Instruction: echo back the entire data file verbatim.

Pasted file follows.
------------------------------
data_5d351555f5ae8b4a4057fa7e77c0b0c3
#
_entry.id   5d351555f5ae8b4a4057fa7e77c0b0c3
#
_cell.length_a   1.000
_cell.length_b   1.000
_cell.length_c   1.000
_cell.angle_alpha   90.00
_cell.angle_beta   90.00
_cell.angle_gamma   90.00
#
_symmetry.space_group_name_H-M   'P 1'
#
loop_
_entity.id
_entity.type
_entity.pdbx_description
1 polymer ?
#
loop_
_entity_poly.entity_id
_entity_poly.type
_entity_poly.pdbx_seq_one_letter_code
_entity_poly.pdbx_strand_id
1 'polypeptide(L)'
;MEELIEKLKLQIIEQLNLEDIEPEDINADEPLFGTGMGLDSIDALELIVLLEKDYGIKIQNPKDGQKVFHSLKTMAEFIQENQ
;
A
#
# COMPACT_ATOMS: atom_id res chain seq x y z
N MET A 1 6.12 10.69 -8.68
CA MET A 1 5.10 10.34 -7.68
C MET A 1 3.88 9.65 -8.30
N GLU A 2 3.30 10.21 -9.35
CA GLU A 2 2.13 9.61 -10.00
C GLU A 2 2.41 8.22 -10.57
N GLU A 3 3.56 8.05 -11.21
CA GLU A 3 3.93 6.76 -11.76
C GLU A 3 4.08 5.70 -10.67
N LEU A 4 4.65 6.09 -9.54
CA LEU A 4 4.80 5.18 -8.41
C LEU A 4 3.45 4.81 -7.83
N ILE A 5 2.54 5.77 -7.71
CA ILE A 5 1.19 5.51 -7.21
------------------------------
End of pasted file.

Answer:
data_5d351555f5ae8b4a4057fa7e77c0b0c3
#
_entry.id   5d351555f5ae8b4a4057fa7e77c0b0c3
#
_cell.length_a   1.000
_cell.length_b   1.000
_cell.length_c   1.000
_cell.angle_alpha   90.00
_cell.angle_beta   90.00
_cell.angle_gamma   90.00
#
_symmetry.space_group_name_H-M   'P 1'
#
loop_
_entity.id
_entity.type
_entity.pdbx_description
1 polymer ?
#
loop_
_entity_poly.entity_id
_entity_poly.type
_entity_poly.pdbx_seq_one_letter_code
_entity_poly.pdbx_strand_id
1 'polypeptide(L)'
;MEELIEKLKLQIIEQLNLEDIEPEDINADEPLFGTGMGLDSIDALELIVLLEKDYGIKIQNPKDGQKVFHSLKTMAEFIQENQ
;
A
#
# COMPACT_ATOMS: atom_id res chain seq x y z
N MET A 1 6.12 10.69 -8.68
CA MET A 1 5.10 10.34 -7.68
C MET A 1 3.88 9.65 -8.30
N GLU A 2 3.30 10.21 -9.35
CA GLU A 2 2.13 9.61 -10.00
C GLU A 2 2.41 8.22 -10.57
N GLU A 3 3.56 8.05 -11.21
CA GLU A 3 3.93 6.76 -11.76
C GLU A 3 4.08 5.70 -10.67
N LEU A 4 4.65 6.09 -9.54
CA LEU A 4 4.80 5.18 -8.41
C LEU A 4 3.45 4.81 -7.83
N ILE A 5 2.54 5.77 -7.71
CA ILE A 5 1.19 5.51 -7.21